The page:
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Re: [xml-dev] Objects at REST...

Andrzej Jan Taramina wrote:
> Rick Jeliffe just posted a blog entry entitled "Objects at REST" on xml.com, 
> found here:
>    http://tinyurl.com/2oqrzm
> where he proposes exposing objects using REST.
If you read that article, it is trying to reign in what I mean by 
Objects, since that is perpetually the source of kneejerks and 
confusion. I've written a little comment there to give more details that 
I don't mean message passing or inheritance etc. People read too much 
into "object" but unfortunately it is the correct word, AFAICS.

Actually, I don't think that PRESTO does much new, except it moves from 
"Cool URLs don't change" and "REST is good" to "What is a methodology 
for systems with REST and persistent URLs and various ideas for which 
there is no better or other term than 'object' but only in the barest of 
senses of 'object'"
> I'm curious what others think of this notion of exposing objects using REST?
The notion is not exposing objects using REST, but rather hiding object 
methods by exposing the result of a methods as resources, and 
hierarchically arranged in the URL against the parent "object". No 
functions, just resources.

PRESTO came about as a way to answer a particular problem, but certainly 
has some wider application.  So please comments like "But there are 
cases where this won't be appropriate or optimal or work at all" are not 
in contention!

That problem was legal document sets, where you want to be able speak 
about data at any level of granularity, but it might not actually be 
available at that grain: old laws might be PDF, middle laws might 
WordPerfect, new laws might be in XML, and there can be amendments to 
them which have never been consolidated: the amended document exists as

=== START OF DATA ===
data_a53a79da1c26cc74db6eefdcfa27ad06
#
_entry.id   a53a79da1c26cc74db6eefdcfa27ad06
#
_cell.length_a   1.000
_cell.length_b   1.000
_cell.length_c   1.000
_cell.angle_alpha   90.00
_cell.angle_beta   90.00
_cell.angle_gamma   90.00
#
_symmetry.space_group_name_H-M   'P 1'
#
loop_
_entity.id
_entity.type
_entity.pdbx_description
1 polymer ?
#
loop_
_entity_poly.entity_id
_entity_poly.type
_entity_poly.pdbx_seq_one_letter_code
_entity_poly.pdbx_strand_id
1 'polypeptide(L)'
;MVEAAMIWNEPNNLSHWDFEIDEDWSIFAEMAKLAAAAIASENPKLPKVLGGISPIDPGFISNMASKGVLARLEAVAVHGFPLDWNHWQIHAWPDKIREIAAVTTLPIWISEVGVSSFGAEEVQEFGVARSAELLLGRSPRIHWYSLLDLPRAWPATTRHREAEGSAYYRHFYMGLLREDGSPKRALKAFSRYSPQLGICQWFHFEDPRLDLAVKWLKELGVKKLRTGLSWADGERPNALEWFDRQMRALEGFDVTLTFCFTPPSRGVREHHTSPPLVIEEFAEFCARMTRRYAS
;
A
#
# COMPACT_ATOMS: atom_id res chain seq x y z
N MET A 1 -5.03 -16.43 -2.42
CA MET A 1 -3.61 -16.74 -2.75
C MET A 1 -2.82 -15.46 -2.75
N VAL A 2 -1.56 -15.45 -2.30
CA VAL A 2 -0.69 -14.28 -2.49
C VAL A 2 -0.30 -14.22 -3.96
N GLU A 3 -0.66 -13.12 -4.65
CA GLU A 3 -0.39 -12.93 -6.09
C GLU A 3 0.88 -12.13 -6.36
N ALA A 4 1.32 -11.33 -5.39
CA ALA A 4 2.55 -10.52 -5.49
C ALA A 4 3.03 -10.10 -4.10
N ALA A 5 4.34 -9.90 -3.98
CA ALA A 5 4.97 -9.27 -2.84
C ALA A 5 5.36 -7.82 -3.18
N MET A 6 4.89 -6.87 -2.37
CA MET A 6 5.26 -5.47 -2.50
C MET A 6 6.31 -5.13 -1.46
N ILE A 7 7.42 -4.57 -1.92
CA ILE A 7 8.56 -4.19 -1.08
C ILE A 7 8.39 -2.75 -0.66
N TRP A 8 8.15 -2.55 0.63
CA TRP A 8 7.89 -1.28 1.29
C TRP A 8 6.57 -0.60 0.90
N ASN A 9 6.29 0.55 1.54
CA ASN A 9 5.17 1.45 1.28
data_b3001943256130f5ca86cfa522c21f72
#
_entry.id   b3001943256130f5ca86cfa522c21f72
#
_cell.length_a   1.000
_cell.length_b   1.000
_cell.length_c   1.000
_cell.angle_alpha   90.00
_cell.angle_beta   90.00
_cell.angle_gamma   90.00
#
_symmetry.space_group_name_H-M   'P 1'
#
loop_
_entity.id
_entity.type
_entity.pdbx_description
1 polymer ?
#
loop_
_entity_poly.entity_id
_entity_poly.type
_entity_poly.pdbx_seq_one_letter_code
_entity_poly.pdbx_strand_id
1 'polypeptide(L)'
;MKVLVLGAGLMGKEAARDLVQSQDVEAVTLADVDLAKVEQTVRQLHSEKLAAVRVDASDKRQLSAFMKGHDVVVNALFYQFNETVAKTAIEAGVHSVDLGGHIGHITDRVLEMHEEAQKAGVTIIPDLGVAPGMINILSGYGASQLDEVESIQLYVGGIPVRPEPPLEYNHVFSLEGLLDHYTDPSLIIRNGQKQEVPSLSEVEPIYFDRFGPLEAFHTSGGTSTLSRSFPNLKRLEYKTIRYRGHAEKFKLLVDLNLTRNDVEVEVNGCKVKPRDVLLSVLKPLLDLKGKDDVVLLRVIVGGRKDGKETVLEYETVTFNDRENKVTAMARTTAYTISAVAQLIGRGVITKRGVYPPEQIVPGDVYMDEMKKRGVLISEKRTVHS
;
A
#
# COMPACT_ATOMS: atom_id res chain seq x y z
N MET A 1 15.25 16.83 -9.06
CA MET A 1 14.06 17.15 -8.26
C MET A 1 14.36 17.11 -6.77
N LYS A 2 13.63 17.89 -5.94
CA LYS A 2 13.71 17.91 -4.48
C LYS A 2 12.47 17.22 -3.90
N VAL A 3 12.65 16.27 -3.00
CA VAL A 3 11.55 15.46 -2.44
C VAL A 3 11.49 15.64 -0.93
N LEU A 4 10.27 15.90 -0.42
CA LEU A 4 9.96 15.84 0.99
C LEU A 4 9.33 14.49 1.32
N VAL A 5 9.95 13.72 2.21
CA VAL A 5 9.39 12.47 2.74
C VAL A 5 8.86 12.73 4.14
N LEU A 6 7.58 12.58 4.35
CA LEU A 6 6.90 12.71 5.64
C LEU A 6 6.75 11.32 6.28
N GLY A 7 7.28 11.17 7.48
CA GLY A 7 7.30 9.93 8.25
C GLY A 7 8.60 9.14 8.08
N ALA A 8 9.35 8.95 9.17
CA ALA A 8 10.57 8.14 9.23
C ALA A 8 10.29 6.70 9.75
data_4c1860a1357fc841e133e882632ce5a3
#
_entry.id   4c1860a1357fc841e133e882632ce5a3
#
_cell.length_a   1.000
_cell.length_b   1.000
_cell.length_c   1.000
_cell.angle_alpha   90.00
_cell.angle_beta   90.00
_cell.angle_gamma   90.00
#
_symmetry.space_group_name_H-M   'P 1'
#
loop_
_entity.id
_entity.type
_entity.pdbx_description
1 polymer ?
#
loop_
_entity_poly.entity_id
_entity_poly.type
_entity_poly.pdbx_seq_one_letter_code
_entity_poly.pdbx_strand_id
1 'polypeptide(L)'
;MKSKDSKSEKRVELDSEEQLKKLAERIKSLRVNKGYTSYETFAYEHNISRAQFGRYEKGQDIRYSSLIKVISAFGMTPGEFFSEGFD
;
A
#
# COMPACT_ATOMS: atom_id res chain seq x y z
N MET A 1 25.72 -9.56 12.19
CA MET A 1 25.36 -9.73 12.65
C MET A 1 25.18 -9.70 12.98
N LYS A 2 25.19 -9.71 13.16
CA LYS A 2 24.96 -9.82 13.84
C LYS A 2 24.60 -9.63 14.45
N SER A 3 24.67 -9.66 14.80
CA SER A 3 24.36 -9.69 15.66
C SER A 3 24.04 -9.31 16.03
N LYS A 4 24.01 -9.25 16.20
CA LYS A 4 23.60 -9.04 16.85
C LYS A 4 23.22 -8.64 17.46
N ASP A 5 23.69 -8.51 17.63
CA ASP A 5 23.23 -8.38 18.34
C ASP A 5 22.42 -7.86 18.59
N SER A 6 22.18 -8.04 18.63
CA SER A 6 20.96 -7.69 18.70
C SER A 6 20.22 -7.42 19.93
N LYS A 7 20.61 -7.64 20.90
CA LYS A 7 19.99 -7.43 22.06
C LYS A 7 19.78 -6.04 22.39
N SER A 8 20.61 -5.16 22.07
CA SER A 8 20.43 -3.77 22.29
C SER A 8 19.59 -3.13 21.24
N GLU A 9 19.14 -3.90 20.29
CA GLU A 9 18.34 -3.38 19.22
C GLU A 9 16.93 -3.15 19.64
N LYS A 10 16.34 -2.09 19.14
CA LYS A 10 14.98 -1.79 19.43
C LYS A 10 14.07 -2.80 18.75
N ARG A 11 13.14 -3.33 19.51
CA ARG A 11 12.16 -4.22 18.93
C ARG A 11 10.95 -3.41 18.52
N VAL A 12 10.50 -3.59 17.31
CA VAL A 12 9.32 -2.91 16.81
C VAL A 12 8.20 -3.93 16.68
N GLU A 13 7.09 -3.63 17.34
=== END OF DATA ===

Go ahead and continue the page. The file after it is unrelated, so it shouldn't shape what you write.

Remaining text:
a base document and some human text instructions in what the amendments 

So PRESTO says that the representation of the resource can be best fit! 
The client has to figure out what to do. But there should be systematic 
permanent URLs for all significant information at all significant levels 
of granularity. So we want to have a URL that means "This particular 
clause in this particular version of this particular Act at this 
particular time" (and indeed, in this particular juridiction or whatever 
else is important.)  And we want this to be permanent. And we want to 
follow REST. And by doing so we want to have resources rather than 
queries per se so that we can get sub objects. And by doing that we come 
into the object world, where data and "methods" are bundled and 
introspection is (commonly) possible.

But how do you determine significant levels of granularity? Not by 
looking at the markup or representation or the information in terms of 
what is available with the particular technology used, but by looking at 
the objects using some Use Case (or Maler and el Andeloussi-style 
"information unit" identifiction process) methodology.

For people interested, I've just written another blog entry which 
explores how this kind of URL acts as an Xpath into a virtual 
out-of-line marked-up (view of a) document. And consequently how you can 
have schemas for URLs. 

Rick Jelliffe

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